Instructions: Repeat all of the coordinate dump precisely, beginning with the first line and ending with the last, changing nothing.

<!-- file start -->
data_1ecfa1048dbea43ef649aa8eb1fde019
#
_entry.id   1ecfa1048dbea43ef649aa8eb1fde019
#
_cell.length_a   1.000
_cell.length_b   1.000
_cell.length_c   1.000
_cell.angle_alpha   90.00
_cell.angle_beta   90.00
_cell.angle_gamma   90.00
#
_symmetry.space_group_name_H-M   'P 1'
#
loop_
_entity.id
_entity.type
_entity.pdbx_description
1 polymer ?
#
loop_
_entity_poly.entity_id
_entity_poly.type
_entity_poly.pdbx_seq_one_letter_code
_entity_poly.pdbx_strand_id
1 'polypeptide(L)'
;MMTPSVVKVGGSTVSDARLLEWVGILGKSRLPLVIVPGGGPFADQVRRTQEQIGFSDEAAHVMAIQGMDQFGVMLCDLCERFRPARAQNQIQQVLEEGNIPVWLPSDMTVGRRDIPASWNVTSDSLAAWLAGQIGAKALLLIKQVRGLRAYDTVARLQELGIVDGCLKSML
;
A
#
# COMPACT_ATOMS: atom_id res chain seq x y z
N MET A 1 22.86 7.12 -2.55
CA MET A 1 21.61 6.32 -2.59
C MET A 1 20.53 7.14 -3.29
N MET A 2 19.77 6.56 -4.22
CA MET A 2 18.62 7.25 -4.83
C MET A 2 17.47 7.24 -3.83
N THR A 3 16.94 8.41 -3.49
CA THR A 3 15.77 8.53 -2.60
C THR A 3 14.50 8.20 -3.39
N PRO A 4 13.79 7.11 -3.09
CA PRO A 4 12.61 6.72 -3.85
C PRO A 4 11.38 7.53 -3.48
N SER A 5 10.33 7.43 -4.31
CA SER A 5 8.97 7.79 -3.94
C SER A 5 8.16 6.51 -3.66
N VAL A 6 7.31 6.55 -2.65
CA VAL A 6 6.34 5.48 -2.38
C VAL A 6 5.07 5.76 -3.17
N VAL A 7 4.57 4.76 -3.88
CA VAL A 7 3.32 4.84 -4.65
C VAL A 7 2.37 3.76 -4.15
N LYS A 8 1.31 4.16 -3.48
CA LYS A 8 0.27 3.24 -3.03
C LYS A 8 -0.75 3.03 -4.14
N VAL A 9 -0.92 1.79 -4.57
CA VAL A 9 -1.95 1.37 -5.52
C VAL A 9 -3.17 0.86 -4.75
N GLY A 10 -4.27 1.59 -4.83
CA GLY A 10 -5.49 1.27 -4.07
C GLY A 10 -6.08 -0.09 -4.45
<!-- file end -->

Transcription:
data_1ecfa1048dbea43ef649aa8eb1fde019
#
_entry.id   1ecfa1048dbea43ef649aa8eb1fde019
#
_cell.length_a   1.000
_cell.length_b   1.000
_cell.length_c   1.000
_cell.angle_alpha   90.00
_cell.angle_beta   90.00
_cell.angle_gamma   90.00
#
_symmetry.space_group_name_H-M   'P 1'
#
loop_
_entity.id
_entity.type
_entity.pdbx_description
1 polymer ?
#
loop_
_entity_poly.entity_id
_entity_poly.type
_entity_poly.pdbx_seq_one_letter_code
_entity_poly.pdbx_strand_id
1 'polypeptide(L)'
;MMTPSVVKVGGSTVSDARLLEWVGILGKSRLPLVIVPGGGPFADQVRRTQEQIGFSDEAAHVMAIQGMDQFGVMLCDLCERFRPARAQNQIQQVLEEGNIPVWLPSDMTVGRRDIPASWNVTSDSLAAWLAGQIGAKALLLIKQVRGLRAYDTVARLQELGIVDGCLKSML
;
A
#
# COMPACT_ATOMS: atom_id res chain seq x y z
N MET A 1 22.86 7.12 -2.55
CA MET A 1 21.61 6.32 -2.59
C MET A 1 20.53 7.14 -3.29
N MET A 2 19.77 6.56 -4.22
CA MET A 2 18.62 7.25 -4.83
C MET A 2 17.47 7.24 -3.83
N THR A 3 16.94 8.41 -3.49
CA THR A 3 15.77 8.53 -2.60
C THR A 3 14.50 8.20 -3.39
N PRO A 4 13.79 7.11 -3.09
CA PRO A 4 12.61 6.72 -3.85
C PRO A 4 11.38 7.53 -3.48
N SER A 5 10.33 7.43 -4.31
CA SER A 5 8.97 7.79 -3.94
C SER A 5 8.16 6.51 -3.66
N VAL A 6 7.31 6.55 -2.65
CA VAL A 6 6.34 5.48 -2.38
C VAL A 6 5.07 5.76 -3.17
N VAL A 7 4.57 4.76 -3.88
CA VAL A 7 3.32 4.84 -4.65
C VAL A 7 2.37 3.76 -4.15
N LYS A 8 1.31 4.16 -3.48
CA LYS A 8 0.27 3.24 -3.03
C LYS A 8 -0.75 3.03 -4.14
N VAL A 9 -0.92 1.79 -4.57
CA VAL A 9 -1.95 1.37 -5.52
C VAL A 9 -3.17 0.86 -4.75
N GLY A 10 -4.27 1.59 -4.83
CA GLY A 10 -5.49 1.27 -4.07
C GLY A 10 -6.08 -0.09 -4.45